Well, a simple option is just to say it’s okay to have a negative balance. This is basically how an overdraft works. As long as the negative balance is for a very short period of time, we could assume it is just a temporary system issue and not bother charging the user an overdraft fee. If it turns out to last longer, then it is more likely a user issue and we can charge a fee.
An alternative approach is to use some of the techniques we discussed when talking about idempotency. We can use these techniques to buffer and sort events as they are received in order to fix the ordering. Then we periodically flush the buffer. However, this kind of ordering does re-introduce a batch process, although the batch might be kept relatively small.
An automatically incrementing id can provide us with an absolute order of events so that we can sort them as required, but it does re-introduce the problem of a single bottleneck for managing those ids.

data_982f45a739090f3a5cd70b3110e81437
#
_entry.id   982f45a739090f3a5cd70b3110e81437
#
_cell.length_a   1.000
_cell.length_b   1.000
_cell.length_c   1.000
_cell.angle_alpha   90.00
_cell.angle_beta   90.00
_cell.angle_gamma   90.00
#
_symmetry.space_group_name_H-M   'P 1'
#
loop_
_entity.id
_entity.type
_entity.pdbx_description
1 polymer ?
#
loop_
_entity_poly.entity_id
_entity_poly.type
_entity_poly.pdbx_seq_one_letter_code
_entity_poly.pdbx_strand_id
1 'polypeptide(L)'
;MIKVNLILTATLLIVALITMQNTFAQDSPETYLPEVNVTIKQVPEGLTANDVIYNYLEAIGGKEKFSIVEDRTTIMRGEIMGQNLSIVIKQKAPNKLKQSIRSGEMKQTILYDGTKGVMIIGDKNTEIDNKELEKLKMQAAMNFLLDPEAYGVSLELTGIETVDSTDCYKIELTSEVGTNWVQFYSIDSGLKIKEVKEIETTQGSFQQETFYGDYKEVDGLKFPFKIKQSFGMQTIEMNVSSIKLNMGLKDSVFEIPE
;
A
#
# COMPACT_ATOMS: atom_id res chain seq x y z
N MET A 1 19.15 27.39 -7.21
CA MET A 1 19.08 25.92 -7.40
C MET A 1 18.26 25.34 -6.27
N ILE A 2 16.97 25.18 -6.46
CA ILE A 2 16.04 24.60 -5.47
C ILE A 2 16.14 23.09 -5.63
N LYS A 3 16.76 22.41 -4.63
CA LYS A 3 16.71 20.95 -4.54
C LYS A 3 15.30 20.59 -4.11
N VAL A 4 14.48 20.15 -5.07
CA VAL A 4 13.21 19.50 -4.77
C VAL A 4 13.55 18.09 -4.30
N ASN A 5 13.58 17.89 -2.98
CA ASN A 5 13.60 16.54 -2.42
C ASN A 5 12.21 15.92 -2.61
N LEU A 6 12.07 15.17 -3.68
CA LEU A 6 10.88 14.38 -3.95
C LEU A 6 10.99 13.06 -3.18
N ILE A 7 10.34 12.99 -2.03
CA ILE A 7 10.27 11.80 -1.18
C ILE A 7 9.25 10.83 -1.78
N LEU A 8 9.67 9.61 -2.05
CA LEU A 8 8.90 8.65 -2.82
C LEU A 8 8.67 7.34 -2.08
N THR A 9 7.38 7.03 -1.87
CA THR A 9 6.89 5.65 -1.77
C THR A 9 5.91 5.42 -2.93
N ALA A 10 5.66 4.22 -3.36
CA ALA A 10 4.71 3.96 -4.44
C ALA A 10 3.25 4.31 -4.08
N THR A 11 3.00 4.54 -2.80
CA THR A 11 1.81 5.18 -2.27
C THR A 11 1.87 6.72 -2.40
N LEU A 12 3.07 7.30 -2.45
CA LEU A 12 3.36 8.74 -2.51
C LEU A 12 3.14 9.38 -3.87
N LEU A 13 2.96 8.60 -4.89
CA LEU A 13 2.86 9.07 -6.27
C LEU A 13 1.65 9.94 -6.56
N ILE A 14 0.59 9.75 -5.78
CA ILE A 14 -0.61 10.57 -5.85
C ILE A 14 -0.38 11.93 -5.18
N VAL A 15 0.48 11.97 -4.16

Timestamps can also be used, although in this case, the order isn’t guaranteed to be absolute. Multiple events may occur at the same time. In addition, we can’t always promise that the clocks will be synchronized. In this case, we have to assume there might be some short period of time where we have no guarantee of order and events may be applied in a semi-random fashion. We can eliminate some of the uncertainty by letting CockroachDB manage the timestamps. It uses sophisticated techniques to keep the system clocks in sync.